by Sheila Lamb
Mae gripped her pencil as she watched Jenny Flynn attempt to swim. The girl tiptoed alongside the wall at the shallow end of the pool and inched her way forward until it was too deep to touch bottom. Then she grasped the concrete edge, while the other competitors, separated by lane dividers, splashed through the butterfly round. Mae debated whether to write disqualified on her judging sheet now and raise the dq card, or wait until the girl tiptoed through the entire lap. She tapped the graphite point on her clipboard. No points, not even a score of 1 could be given if a swimmer didn’t swim the proper stroke.
Jenny was autistic. Mae knew about Jenny’s autism because she substitute taught once for Jenny’s class. Her parents were doing the right thing by including her in swim team events, socializing her with other kids her age. Even the gruff Coach Becky was patient and kind with the girl.
Mae sighed as Jenny twirled her way past the five foot mark. At least she had figured out a solution to the depth/tiptoe conundrum; the pirouettes worked like treading water. Coach Becky provided no special instructions for this swimmer. Or water dancer, Mae thought snidely. Jenny Flynn spun. Whirlpools surrounded her chunky body.
How, Mae wondered, was she supposed to judge her in a scored competition? No other ten-year-old was allowed to ballet dance through the lane – a long agonizing dance in ninety-five degree humid, Virginia weather. Two other judges, swim team moms like herself, sat at separate folding card tables, evenly spaced at the end of each three-lane section. The women observed their assigned lanes, giving Mae no help.
If the head referee, an out-of-town import from Richmond due to the impromptu summer meet, would glance in her direction, Mae might be able to quietly get his attention and discuss her predicament. But the ref, like her fellow judges, watched participants who actually swam.
Glare from the sun bounced off the water. Mae squinted. She and Ben had moved to Candlewick Farms last year. In an effort to meet more people, Mae had dragged her son David to swim team practice at the club. Well. She didn’t drag David. He was a great swimmer, and placed in almost every meet. Yet even with his athletic talent, he made few friends. He talked to the other boys on the team, but that was it. No play dates, no sleep over invitations. Her kid was a loner. She wasn’t going to make friends through her son.
She’d accepted the last minute judging position in hopes of interacting with the other team parents. Brief hello’s and goodbyes had been the extent of her conversations. Here, swim team mothers chatted amongst themselves on lawn chairs scattered around the country club poolside. They didn’t acknowledge the special favor she was doing, judging this meet when any of them could have done it.
If only she could find the missing piece to this town, to this club. Ben failed to understand her unhappiness. Host a party, he suggested, a housewarming perhaps, and invite the neighbors, the swim team moms. Ben worked at the firm sixty hours a week, came home and slept. The party, his suggestion, would be her responsibility. She didn’t know if she wanted that burden. What if no one came?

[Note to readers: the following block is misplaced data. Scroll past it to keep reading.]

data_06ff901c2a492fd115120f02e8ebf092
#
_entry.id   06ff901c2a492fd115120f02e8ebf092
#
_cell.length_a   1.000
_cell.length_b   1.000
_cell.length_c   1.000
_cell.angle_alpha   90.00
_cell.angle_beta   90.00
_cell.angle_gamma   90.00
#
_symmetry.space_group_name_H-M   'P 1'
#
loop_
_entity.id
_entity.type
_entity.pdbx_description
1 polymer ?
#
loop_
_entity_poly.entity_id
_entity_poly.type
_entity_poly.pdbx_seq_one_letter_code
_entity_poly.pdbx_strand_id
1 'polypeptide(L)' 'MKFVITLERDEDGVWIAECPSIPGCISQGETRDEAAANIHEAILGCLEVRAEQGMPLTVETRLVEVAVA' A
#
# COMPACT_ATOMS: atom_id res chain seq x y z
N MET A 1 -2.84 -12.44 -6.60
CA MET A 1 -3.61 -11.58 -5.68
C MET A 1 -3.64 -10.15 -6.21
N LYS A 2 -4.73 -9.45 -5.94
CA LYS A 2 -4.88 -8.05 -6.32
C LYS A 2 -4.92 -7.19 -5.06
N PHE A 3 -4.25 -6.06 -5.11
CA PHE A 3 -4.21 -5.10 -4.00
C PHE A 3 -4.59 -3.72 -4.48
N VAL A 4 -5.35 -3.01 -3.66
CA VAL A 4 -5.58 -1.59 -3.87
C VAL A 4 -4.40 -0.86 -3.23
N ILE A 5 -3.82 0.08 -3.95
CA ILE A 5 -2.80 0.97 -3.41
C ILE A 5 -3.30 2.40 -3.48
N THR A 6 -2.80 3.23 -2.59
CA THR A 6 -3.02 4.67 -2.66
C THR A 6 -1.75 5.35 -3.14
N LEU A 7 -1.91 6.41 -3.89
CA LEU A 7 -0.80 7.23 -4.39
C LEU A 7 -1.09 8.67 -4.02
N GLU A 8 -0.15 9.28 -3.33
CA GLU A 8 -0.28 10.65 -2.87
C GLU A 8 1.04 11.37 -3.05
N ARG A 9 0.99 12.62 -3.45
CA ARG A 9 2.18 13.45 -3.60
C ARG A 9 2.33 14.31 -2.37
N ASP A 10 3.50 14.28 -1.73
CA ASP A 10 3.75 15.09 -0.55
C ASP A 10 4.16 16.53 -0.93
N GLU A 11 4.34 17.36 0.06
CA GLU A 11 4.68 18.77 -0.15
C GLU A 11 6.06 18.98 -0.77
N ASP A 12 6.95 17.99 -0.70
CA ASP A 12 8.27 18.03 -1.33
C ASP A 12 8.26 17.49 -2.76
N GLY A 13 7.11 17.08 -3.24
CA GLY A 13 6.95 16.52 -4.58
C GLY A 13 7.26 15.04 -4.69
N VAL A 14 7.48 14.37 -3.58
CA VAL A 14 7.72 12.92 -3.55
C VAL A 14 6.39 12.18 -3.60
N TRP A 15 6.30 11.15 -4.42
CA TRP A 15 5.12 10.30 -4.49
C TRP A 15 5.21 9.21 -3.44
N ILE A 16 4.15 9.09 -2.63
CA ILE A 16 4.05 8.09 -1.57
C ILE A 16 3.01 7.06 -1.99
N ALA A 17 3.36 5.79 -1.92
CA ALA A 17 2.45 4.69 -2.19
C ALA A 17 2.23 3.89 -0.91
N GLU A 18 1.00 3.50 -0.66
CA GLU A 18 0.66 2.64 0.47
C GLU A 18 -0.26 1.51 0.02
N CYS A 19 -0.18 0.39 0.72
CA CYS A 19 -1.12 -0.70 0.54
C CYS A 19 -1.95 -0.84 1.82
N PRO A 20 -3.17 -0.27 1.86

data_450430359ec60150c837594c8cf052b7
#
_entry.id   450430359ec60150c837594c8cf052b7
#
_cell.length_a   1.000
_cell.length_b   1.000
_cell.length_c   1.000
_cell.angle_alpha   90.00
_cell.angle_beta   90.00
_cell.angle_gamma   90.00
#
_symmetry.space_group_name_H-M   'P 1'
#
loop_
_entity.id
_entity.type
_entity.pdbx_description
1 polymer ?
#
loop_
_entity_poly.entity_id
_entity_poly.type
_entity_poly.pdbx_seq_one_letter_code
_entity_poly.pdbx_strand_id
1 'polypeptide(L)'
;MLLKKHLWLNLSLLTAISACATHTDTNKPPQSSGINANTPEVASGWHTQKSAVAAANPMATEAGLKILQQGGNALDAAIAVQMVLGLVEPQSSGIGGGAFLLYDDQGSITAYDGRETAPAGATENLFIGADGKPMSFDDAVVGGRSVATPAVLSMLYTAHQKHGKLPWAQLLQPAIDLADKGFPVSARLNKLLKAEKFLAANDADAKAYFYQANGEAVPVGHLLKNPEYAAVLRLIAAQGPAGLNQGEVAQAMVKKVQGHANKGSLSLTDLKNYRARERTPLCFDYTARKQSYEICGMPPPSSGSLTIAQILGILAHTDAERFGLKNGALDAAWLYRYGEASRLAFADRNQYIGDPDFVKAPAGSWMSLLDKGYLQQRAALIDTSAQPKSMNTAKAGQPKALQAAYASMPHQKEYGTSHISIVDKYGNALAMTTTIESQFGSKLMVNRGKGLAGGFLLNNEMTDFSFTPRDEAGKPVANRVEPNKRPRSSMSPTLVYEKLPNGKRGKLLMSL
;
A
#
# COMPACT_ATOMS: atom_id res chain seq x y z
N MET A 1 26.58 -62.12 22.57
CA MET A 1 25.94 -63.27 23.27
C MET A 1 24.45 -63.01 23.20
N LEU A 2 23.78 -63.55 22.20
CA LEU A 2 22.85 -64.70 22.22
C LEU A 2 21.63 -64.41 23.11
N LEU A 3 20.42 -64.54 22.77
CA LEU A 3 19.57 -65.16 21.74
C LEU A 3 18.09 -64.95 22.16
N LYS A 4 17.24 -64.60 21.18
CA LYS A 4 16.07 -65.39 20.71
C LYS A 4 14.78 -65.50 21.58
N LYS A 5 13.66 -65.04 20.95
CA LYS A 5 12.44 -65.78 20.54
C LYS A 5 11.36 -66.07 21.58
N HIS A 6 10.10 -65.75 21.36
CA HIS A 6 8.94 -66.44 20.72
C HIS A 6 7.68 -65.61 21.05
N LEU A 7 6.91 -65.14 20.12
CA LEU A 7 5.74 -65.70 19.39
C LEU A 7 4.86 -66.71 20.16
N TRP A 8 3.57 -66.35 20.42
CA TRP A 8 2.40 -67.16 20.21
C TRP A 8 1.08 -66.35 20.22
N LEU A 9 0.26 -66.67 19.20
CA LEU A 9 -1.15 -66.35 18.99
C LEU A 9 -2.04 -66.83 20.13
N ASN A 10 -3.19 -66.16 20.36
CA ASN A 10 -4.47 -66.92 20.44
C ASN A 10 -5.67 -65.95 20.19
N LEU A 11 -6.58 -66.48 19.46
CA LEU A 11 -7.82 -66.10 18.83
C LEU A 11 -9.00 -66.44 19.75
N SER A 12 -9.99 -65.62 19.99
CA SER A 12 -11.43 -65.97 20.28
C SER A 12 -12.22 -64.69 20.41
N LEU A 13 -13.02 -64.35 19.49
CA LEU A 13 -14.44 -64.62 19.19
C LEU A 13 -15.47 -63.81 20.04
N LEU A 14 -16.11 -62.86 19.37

Jenny reached the eight foot depth and clutched the concrete closest to Mae, before turning back, twirling all the while. She ended her pirouette when her feet touched bottom and began her tiptoeing creep toward the finish. If the swimmer was aware of the start and finish points, shouldn’t she be held to the same standards as the other competitors?
Mae’s head pounded in pre-migraine warning. Tension rose up her neck and a dull throb began at the base of her skull. She tried to catch the referee’s eye across the expanse of water. Mae decided she wouldn’t hold up the disqualification card. She didn’t want a scene. She’d just give a slight hand raise to discuss the problem with the head ref.
“No!” Coach Becky caught her movement from across the twenty-five meter pool. “No! Do not dq Jenny Flynn! No!”
Wrong call, wrong call, wrong call. Mae’s hand shot back down to her clipboard. Her newly manicured nail hit the metal spring, chipping the pale pink polish. Wrong call.
Now, they looked at her. Everyone. Now. A gasp. A whisper in a soft Virginia drawl…How could she disqualify that retarded girl…
Autistic, Mae corrected in her head. Not retarded. Jenny was most likely savant. She could probably total up the scores for the entire team in less than a minute.
A shadow blocked Mae’s eyes from the sun. Coach Becky. Her broad shoulders bore down as she pounded a fist on the rickety card table.
“You can’t do this.”
The referee appeared. Finally. “Don’t worry about it, ladies. Give her a one, she’ll place last.” Problem solved. Just like that.
Becky smirked and walked back to where Jenny Flynn had made her way to the concrete ledge. Jenny’s mother held the girl’s thick wrists as she struggled up the ladder. Coach Becky wrapped her in a snowy white towel.
Mae stared at her clipboard, at the jagged edge of her thumbnail. She pulled Jenny’s score sheet and filed it underneath the alphabetized stack. A new score sheet, pre-typed with the next competitors name, lay blank before her.